“Great leaders don’t need to act tough.
Their confidence and humility serve to underscore their toughness.”
One of the most essential habits for a speaker to exhibit is the act of humility. With humility, a speaker’s content reaches levels of effectiveness audiences will appreciate and admire. Without humility, a speaker’s content may sound empty and self-serving leaving an audience to feel exploited but not served.
Every speaker is a servant speaker. To not comprehend this simple characterization is to miss the essence of why you speak and why you have an audience. The passion to speak is driven by the axiom, “I speak because I have something to say that needs to be heard by someone other than me.” The validation for speaking is, “I speak because what I have to say will be said to the benefit of those who hear me speak.”
With these two guidelines in place, you must learn how to speak with humility in order for your message to reach and serve your audience. Building your content around three elements can help you become a speaker with effective and sincere humility agility.
The three elements are:
- Falling Down
- Lifting Up
- Learning From
Let’s look further into how these three elements can create humility agility when you speak.
When you take the stage, your audience expects you to share intimate details of your life journey with them. They want to learn vicariously from your travails without having to experience it first hand for themselves. As a result, they want to know about the times you fell down. It is not only okay to tell them about your failures, stumbles and short falls, it is expected.
Don’t worry. Everybody falls down. We are humans, not robots or gods. We dream, vividly imagine, plan and still come up short. That is not an issue. Part of having humility agility is the level of comfort and familiarity you have with telling your “falling down” story. It is a moment on the stage of self-reflective insight. Feel free to tinge it with humor of a self-deprecating nature. Poking a little fun at yourself makes you more human. And that will help you establish a connection with your audience.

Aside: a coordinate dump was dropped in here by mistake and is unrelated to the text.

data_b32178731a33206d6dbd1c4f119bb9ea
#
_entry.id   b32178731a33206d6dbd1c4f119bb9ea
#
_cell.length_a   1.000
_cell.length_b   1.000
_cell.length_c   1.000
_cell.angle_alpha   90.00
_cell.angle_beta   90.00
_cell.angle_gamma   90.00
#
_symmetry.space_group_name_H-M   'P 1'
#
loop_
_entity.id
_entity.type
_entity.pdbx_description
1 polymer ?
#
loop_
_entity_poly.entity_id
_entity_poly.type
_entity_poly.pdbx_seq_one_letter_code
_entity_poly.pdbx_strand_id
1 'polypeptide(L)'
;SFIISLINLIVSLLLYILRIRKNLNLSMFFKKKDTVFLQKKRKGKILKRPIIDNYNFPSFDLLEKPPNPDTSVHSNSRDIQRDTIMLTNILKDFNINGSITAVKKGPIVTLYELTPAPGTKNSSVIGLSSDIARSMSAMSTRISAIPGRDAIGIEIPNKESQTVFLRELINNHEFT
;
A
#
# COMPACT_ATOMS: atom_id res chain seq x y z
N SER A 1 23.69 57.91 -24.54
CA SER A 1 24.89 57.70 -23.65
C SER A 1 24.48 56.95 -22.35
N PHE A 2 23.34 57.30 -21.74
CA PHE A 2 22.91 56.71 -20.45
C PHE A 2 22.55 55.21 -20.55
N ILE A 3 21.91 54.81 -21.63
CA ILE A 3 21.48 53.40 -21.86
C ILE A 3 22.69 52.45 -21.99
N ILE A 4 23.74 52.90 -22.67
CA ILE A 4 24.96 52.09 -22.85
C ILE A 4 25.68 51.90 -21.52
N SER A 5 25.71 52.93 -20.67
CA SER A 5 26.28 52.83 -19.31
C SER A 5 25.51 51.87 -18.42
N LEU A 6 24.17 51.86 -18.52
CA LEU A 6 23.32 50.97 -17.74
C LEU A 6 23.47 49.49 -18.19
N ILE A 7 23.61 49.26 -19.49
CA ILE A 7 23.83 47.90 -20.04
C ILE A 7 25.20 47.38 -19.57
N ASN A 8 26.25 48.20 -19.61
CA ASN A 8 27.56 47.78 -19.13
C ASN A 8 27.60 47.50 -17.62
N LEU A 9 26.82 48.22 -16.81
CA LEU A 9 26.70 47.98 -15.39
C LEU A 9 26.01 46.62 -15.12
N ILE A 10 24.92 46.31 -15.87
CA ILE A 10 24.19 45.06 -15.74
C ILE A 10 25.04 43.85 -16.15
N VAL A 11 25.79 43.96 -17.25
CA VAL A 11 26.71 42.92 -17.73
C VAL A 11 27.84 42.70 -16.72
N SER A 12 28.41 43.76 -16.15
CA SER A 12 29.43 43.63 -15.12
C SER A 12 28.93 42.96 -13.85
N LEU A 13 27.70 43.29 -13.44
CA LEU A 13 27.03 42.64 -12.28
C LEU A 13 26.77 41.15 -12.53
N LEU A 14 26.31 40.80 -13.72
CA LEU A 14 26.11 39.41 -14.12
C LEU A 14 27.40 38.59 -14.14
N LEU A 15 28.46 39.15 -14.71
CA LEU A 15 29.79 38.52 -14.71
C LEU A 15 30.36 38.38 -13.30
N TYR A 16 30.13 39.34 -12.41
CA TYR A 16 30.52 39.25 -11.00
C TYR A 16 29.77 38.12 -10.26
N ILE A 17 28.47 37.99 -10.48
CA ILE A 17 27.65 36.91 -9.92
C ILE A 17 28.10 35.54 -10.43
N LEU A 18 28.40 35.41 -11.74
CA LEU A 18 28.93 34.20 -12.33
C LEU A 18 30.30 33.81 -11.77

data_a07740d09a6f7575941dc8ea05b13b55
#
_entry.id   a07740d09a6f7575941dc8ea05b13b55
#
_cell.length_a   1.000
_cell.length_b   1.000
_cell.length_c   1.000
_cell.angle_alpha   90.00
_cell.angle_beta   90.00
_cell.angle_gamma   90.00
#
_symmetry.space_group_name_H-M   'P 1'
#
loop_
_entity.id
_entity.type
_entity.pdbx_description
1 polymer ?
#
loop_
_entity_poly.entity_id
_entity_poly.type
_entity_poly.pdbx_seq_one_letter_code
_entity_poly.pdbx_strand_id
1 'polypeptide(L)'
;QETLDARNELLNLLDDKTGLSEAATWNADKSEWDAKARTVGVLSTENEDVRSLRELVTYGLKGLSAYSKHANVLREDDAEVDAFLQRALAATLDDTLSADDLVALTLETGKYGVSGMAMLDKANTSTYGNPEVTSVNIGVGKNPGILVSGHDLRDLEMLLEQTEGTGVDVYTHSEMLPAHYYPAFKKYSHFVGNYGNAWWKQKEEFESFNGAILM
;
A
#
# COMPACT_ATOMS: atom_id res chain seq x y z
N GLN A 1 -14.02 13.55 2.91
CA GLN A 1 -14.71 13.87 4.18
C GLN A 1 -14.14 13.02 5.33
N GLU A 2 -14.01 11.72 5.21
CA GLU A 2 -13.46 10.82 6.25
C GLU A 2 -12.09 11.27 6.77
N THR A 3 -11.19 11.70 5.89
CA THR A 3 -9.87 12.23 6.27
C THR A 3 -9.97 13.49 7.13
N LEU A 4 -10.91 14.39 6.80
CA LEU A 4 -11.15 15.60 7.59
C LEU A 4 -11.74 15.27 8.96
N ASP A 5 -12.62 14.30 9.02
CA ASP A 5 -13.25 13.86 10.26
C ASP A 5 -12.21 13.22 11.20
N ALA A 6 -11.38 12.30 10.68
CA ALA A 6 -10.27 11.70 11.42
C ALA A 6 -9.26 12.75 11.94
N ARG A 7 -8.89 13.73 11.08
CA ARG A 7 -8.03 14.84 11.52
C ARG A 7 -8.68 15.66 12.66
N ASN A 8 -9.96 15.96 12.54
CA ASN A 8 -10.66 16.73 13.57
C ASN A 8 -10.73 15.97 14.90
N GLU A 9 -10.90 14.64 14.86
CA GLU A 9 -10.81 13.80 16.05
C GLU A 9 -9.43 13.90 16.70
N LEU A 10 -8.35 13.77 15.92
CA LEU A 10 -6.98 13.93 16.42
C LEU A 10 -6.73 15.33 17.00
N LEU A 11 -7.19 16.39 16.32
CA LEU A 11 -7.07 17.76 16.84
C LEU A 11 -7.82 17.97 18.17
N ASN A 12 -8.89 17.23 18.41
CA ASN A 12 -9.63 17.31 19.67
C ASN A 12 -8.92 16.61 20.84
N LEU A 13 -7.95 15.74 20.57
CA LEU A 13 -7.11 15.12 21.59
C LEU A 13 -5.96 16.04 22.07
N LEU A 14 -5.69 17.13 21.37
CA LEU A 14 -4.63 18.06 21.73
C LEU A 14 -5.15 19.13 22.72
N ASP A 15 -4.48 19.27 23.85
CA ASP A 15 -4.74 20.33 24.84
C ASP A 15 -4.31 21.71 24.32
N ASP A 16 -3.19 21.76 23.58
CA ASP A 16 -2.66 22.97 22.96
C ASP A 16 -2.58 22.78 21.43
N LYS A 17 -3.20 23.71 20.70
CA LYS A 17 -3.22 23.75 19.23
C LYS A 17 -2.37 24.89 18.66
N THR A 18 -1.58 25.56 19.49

More lessons are learned from falling down and rising to triumph than any other experience. We all have them. They only need to be of value. Whatever lesson you learn from missing your mark is of great value to your audience. It inspires them to perceive what is possible if they apply themselves to a purpose.
Your story does not need to be an earth-shifting monumental tale. While your story may not have changed the planet, it most likely changed your world. That’s impact from the stage. You just have to learn how to humbly own the story, extract the learning significance from the story and then place it appropriately within your larger message.
English author John Donne famously wrote, “No man is an island entire of itself…” In other words, no one is self-sufficient; everyone relies on others. There is a good chance that, in your life journey, you have as well.